16) WR Jerrel Jernigan, Troy – Jernigan does everything well, but nothing outstanding. At 5’9”, 190 lbs., he struggles against physical cornerbacks. But, he sees the field well; he’s an electric returner who can also find holes in the defense. (Dallas/Jacksonville 3rd/4th Round)

17) QB Cam Newton, Auburn – Newton has a big arm and is quite athletic for a man his size. However, he has never played in a pro-style offense and will need to sit out a year in order to get acclimated to the NFL. (Tennessee/Washington/Jacksonville, 1st Round)

18) RB Delone Carter, Syracuse – Carter is a fire hydrant, built low to the ground with a wide, strong base. At 5’10”, 215 lbs., he is compact and delivers hits. Carter shows good field vision and falls forward on his runs. He would be a nice complementary back whose role could change over time as he transitions into a more complete RB. (NY Giants/Baltimore/Green Bay, 4th/5th Round)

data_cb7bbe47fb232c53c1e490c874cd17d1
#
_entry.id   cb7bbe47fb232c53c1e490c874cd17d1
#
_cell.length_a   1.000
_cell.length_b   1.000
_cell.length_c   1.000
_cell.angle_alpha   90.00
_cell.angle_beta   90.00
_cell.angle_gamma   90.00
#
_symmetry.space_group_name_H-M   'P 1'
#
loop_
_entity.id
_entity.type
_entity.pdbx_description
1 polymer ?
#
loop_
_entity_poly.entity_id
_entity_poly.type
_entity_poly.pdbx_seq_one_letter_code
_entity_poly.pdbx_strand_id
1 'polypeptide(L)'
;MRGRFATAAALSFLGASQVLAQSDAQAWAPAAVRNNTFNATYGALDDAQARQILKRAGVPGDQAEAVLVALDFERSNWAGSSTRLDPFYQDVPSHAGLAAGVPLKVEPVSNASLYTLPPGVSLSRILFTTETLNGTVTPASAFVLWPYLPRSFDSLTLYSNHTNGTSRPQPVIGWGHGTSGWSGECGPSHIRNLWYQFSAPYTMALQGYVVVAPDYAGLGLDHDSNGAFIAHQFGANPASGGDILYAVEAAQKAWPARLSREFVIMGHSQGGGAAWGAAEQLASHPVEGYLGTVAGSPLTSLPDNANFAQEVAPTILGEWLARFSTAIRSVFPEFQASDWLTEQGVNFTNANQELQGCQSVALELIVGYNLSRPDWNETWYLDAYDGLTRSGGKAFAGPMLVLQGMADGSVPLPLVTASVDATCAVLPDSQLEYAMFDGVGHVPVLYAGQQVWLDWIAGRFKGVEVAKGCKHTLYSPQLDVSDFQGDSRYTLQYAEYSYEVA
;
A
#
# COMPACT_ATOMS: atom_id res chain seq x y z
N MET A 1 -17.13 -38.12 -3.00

19) WR Greg Little, North Carolina – Little was suspended for the 2010 season for accepting money from an agent. The former RB stands at 6’3”, 220 lbs., and is a very physical player both before and after the catch. The combine and pro day results will affect his stock the most. (Washington/Jacksonville/Chicago, 3rd-5th Round)

20) RB Dion Lewis, Pittsburgh – Lewis is a very athletic runner who can make defenders miss. He has good hands and wiggle, and reminds me most of former Panther teammate LeSean McCoy, though with less power and poorer vision. I am not convinced that Lewis can take the pounding that the NFL pours on running backs. (Washington/Tampa Bay/Indianapolis, 4th/5th Round)